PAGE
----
The Grammarian role is great for practicing and developing your listening and feedback skills.

The role has three duties, which are:

  1. To report on interesting, unusual or effective uses of speech and also on any grammatical errors or ‘inappropriate’ uses such as bad language
  2. To set a ‘word of the day’ and report on its use – ideally a word that is not in everyday use, but avoiding the obscure or unpronounceable
  3. To report on hesitations (Ums and Ahs) where they distract from the speaker’s message


Before the Meeting

  • Choose a ‘word of the day’ and produce 4 or 5 posters with the word displayed sufficiently large to the legible to those attending the meeting

  • Bring these with you together with blu-tack or sticky tape to attach them to the walls, windows or furniture in the room (generally the better the word is displayed, the more it will be used which adds some fun & interest to the meeting in general)

  • It’s a good idea to practice and prepare your introduction so that this is as smooth as possible. Practice will significantly help you control any nerves.

At the Meeting

  • Try to arrive at least 15 minutes before the meeting start time so that you can get ready and display your word of the day posters effectively.  It’s a good idea to check that you can read them from all seats in the room.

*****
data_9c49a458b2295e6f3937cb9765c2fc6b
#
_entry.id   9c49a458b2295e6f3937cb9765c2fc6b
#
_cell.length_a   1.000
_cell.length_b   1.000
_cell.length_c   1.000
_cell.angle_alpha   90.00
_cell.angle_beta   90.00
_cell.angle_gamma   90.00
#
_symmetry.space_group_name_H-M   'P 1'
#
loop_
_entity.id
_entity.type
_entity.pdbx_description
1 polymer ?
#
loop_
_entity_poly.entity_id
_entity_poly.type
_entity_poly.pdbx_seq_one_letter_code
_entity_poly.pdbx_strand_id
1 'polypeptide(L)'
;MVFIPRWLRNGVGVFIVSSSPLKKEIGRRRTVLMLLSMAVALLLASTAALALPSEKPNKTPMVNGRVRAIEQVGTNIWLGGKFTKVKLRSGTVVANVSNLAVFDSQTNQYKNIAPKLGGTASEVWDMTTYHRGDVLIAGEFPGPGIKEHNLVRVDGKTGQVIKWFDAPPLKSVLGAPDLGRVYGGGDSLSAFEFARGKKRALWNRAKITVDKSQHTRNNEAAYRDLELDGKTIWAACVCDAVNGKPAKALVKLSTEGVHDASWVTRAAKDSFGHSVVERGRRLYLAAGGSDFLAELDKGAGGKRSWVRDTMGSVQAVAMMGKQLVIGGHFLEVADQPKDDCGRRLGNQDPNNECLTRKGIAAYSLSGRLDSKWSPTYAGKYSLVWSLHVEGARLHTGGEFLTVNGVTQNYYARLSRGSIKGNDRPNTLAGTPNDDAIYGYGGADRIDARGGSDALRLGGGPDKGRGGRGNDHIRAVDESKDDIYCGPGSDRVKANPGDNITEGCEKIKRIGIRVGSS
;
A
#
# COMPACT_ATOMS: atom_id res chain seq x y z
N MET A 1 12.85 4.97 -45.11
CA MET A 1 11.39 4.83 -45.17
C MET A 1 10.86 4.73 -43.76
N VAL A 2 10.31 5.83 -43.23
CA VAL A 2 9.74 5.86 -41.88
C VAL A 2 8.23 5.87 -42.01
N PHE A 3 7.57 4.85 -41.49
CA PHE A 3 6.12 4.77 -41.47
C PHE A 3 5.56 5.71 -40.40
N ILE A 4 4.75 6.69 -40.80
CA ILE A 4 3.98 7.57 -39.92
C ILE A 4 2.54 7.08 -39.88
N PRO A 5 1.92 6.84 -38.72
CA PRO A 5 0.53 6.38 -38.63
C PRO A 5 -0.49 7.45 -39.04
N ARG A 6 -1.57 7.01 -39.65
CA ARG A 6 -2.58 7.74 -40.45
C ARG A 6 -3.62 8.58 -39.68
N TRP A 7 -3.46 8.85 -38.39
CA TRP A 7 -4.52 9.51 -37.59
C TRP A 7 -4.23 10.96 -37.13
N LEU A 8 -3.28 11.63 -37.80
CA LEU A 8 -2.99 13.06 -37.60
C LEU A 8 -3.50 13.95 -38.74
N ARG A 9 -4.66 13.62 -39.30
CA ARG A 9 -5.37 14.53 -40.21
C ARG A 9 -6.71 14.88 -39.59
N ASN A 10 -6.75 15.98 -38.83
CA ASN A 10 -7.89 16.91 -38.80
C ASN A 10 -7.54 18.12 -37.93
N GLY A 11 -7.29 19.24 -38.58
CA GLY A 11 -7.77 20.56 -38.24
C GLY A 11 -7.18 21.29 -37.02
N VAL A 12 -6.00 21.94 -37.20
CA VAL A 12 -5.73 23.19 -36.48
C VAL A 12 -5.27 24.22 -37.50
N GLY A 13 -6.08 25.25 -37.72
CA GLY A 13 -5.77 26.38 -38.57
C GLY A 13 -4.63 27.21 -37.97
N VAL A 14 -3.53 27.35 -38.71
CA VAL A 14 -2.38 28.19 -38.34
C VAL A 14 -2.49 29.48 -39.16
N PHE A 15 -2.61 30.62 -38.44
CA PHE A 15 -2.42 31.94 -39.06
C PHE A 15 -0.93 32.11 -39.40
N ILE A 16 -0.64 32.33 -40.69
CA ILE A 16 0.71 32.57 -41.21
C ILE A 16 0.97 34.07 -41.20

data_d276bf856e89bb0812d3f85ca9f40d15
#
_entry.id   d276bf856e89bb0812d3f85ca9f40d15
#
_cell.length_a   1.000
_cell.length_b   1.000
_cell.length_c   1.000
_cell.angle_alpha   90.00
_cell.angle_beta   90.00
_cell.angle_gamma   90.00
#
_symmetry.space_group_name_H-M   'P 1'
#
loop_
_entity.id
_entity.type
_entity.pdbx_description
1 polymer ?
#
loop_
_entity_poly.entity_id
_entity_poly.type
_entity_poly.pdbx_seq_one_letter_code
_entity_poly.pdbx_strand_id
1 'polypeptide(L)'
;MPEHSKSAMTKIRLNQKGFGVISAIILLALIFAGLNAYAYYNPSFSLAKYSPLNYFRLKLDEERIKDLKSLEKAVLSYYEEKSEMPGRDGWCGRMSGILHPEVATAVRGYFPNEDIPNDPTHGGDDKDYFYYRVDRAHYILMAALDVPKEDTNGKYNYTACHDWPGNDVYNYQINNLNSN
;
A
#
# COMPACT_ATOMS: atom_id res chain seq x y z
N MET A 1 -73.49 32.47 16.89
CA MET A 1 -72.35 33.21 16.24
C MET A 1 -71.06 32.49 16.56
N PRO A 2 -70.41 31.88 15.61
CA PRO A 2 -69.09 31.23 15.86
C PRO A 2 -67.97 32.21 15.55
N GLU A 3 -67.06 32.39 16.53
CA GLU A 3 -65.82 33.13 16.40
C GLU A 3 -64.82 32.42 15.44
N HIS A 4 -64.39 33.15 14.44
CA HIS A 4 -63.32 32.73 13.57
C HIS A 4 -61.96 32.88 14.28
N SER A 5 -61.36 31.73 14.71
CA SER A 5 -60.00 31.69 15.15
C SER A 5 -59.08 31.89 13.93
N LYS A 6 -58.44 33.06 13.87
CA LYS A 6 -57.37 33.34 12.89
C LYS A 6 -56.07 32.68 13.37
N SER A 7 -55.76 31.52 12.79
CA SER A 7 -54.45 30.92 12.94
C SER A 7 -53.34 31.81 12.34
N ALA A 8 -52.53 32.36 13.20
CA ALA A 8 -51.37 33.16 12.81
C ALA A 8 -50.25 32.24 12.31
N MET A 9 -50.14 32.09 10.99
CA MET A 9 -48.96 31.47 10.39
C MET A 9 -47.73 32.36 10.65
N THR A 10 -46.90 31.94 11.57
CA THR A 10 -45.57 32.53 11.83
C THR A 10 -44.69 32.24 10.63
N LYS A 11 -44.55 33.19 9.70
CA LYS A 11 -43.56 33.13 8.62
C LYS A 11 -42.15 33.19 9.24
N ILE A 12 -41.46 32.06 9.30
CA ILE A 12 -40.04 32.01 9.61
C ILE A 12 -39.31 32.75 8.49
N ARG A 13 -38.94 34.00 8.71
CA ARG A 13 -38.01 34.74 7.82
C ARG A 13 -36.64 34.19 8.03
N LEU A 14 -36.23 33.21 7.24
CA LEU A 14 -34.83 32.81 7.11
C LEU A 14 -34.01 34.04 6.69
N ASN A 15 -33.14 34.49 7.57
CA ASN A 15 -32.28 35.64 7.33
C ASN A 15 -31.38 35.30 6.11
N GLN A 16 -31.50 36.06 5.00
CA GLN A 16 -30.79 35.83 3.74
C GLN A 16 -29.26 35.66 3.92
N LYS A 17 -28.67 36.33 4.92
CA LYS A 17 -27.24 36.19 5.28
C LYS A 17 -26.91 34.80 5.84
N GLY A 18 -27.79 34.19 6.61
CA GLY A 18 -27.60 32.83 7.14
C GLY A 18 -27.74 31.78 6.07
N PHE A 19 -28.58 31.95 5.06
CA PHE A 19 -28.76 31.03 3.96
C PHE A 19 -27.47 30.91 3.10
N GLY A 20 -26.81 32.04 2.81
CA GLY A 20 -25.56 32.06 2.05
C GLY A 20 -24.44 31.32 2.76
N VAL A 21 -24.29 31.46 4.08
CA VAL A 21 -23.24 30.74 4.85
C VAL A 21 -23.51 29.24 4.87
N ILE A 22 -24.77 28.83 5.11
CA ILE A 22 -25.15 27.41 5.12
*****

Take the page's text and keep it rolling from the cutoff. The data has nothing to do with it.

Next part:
• After the Timekeeper has been introduced, the Toastmaster will return to the stage and introduce you.

  • Come up to the stage, shake hands with the Toastmaster and greet the audience by saying “Mr/Madam Toastmaster, fellow Toastmasters and most welcome guests…..

  • After your introduction by the Toastmaster, explain the role of the Grammarian and announce the word of the day, giving its meaning and a brief explanation/examples of its use.

  • Listen carefully to all the speakers and report your findings when called upon by the Toastmaster towards the end of the meeting.

  • Listen carefully to all the speakers use of language and grammar and Um’s and Ah’s and include this in your report at the end of the meeting.


  • Although Grammarian is often seen as a minor role, it is a serious speaking opportunity which can make an important contribution to the meeting.  Done well, it really adds to the overall enjoyment of the meeting.
  • Please avoid the trap of giving a further speech or table topic evaluation, the role is to report on language and grammar so stick to this! 
  • Finally, if you have not completed your Competent Leadership Award and still need this role signed-up you should: (A) give your Competent Leadership manual to another member before the meeting starts with the required role identified and ask her/him to complete the required section; and (B) ensure you cover all of the objectives of the selected Competent Leadership project during your performance of the role.